President Donald Trump met Tuesday with German automakers as his administration weighs imposing new tariffs on imported vehicles and auto parts.
Earlier Tuesday, Commerce Secretary Wilbur Ross said reducing the trade deficit in cars and parts with Germany was a priority, noting that it could be achieved by increasing production by German automakers in the United States.
“On balance we’re a big net importer of cars from Germany and parts for German cars both from Germany, from Austria and from Mexico. It’s a very, very important component of the European situation. And autos and auto parts are a big part of the global,” he said in an interview for CNBC.
Representatives from BMW, Daimler and Volkswagen visited the White House, where they met separately with Trump’s top economic advisers.
After the meeting, BMW issued a statement saying free trade was of utmost importance, citing its own success in the U.S. as a result of the reduction of trade barriers. At the moment, the company operates its biggest plant in the world in Spartanburg, South Carolina, with about 10,000 employees. The automaker is considering building a second plant in the United States.
Daimler and Volkswagen, which also operate in the United States, did not comment on the meeting.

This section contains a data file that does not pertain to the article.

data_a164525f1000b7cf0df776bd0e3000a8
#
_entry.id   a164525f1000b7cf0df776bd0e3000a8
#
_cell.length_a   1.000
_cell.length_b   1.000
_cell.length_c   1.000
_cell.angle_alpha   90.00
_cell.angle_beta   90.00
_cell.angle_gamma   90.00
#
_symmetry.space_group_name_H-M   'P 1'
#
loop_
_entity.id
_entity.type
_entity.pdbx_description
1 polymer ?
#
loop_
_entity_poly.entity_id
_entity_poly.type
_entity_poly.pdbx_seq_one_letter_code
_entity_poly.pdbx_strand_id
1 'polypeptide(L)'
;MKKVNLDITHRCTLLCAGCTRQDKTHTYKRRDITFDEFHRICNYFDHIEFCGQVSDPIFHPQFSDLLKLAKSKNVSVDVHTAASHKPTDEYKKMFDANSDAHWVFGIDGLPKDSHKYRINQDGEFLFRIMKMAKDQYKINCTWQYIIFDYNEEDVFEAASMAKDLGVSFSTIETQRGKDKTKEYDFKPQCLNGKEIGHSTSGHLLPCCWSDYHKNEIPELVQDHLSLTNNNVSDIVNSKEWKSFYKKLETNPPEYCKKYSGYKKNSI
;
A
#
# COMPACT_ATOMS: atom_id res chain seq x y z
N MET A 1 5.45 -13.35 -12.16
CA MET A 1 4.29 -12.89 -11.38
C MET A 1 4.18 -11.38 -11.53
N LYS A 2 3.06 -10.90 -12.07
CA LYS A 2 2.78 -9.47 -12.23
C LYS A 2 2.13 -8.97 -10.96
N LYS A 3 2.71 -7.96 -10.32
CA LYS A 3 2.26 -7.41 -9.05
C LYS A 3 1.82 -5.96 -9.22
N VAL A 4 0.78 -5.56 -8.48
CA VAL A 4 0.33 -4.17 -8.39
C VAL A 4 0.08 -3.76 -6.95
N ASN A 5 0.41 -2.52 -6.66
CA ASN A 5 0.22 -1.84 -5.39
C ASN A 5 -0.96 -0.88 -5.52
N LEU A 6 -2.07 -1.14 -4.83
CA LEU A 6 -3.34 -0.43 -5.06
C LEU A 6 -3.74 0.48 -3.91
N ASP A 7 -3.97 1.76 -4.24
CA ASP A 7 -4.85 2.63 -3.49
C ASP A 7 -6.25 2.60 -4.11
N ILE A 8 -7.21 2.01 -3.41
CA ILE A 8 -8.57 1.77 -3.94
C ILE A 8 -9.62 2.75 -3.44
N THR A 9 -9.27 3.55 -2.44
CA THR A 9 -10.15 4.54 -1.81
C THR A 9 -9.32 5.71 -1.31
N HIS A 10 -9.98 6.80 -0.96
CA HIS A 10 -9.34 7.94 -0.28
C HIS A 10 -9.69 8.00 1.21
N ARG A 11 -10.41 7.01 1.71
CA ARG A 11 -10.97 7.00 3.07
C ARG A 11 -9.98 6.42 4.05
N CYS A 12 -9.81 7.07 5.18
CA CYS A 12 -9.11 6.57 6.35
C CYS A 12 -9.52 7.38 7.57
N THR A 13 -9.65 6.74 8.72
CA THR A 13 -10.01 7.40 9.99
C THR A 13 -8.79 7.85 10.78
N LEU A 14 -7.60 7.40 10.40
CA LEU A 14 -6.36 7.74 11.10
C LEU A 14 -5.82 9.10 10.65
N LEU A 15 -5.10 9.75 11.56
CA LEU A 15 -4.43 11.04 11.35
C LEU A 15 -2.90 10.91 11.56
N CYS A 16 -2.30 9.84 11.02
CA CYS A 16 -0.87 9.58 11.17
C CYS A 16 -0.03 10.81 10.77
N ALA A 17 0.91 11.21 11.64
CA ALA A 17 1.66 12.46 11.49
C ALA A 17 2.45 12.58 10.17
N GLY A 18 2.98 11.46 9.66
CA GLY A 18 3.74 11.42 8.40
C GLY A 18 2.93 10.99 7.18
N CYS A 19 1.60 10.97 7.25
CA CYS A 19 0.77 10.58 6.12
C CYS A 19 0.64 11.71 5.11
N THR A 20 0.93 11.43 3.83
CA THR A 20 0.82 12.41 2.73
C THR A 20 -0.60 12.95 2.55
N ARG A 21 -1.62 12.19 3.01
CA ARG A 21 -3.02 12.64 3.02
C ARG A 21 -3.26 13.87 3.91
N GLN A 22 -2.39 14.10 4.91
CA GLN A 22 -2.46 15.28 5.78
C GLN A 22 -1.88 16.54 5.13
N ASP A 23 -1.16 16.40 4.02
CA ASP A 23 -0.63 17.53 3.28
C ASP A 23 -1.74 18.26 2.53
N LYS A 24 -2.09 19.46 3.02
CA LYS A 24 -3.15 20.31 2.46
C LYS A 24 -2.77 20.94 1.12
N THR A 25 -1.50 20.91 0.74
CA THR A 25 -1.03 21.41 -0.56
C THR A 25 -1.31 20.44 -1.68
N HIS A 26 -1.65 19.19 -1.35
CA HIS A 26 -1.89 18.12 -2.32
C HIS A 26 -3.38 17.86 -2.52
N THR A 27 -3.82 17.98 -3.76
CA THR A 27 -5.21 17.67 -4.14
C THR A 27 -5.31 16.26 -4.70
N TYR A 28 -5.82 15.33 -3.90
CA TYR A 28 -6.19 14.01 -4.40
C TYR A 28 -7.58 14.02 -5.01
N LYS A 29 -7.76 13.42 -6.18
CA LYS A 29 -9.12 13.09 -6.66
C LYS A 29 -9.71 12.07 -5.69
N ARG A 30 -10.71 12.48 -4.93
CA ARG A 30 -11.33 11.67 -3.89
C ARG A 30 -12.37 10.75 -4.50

President Trump has complained about the European Union’s trade barriers for some time now, resulting in his imposition of tariffs on steel and aluminum from the region, CNN writes. The EU then responded with retaliatory duties on a number of American imports, such as motorcycles, peanut butter and cigarettes.
However, Ross stressed in the Tuesday interview that Trump would not “impose tariffs on autos on the Europeans as long as negotiations with them are making good progress.”
The Commerce Department has been looking into the effects of imposing tariffs on all foreign vehicles and auto parts since May. It could justify levying duties by arguing it is a national security issue, which BMW immediately responded to, saying competition from foreign automakers does not threaten the national security of the United States.
“Removing both U.S. and EU automotive duties entirely is in the best interest of German auto manufacturers, as it would save them an estimated €1 billion per year. We expect similar savings would be realized by U.S. auto manufacturers as well,” the company said.